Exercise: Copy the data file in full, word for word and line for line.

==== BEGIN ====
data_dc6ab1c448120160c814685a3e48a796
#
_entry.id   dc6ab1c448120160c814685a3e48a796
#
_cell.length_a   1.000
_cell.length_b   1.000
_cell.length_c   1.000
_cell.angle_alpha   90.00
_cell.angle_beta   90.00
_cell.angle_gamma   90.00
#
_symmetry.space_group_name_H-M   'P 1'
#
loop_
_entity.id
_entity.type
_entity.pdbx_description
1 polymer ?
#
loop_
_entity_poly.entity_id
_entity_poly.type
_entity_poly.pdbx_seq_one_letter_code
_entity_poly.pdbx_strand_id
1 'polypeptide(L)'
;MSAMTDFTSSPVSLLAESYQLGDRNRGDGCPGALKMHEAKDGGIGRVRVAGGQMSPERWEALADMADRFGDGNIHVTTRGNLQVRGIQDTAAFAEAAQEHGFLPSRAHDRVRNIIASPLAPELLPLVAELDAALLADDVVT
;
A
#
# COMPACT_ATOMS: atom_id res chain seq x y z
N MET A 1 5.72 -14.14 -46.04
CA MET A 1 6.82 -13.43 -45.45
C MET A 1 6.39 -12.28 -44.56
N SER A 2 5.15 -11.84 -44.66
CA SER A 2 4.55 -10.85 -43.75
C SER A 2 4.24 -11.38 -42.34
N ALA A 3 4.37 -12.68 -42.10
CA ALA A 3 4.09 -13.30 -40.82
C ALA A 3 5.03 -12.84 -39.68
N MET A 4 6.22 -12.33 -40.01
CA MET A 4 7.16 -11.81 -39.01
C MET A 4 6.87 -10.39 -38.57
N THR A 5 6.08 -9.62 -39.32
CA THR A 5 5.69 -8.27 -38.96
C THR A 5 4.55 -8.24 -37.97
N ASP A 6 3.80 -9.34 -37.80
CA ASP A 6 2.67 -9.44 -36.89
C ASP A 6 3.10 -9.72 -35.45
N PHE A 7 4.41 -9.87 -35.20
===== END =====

data_dc6ab1c448120160c814685a3e48a796
#
_entry.id   dc6ab1c448120160c814685a3e48a796
#
_cell.length_a   1.000
_cell.length_b   1.000
_cell.length_c   1.000
_cell.angle_alpha   90.00
_cell.angle_beta   90.00
_cell.angle_gamma   90.00
#
_symmetry.space_group_name_H-M   'P 1'
#
loop_
_entity.id
_entity.type
_entity.pdbx_description
1 polymer ?
#
loop_
_entity_poly.entity_id
_entity_poly.type
_entity_poly.pdbx_seq_one_letter_code
_entity_poly.pdbx_strand_id
1 'polypeptide(L)'
;MSAMTDFTSSPVSLLAESYQLGDRNRGDGCPGALKMHEAKDGGIGRVRVAGGQMSPERWEALADMADRFGDGNIHVTTRGNLQVRGIQDTAAFAEAAQEHGFLPSRAHDRVRNIIASPLAPELLPLVAELDAALLADDVVT
;
A
#
# COMPACT_ATOMS: atom_id res chain seq x y z
N MET A 1 5.72 -14.14 -46.04
CA MET A 1 6.82 -13.43 -45.45
C MET A 1 6.39 -12.28 -44.56
N SER A 2 5.15 -11.84 -44.66
CA SER A 2 4.55 -10.85 -43.75
C SER A 2 4.24 -11.38 -42.34
N ALA A 3 4.37 -12.68 -42.10
CA ALA A 3 4.09 -13.30 -40.82
C ALA A 3 5.03 -12.84 -39.68
N MET A 4 6.22 -12.33 -40.01
CA MET A 4 7.16 -11.81 -39.01
C MET A 4 6.87 -10.39 -38.57
N THR A 5 6.08 -9.62 -39.32
CA THR A 5 5.69 -8.27 -38.96
C THR A 5 4.55 -8.24 -37.97
N ASP A 6 3.80 -9.34 -37.80
CA ASP A 6 2.67 -9.44 -36.89
C ASP A 6 3.10 -9.72 -35.45
N PHE A 7 4.41 -9.87 -35.20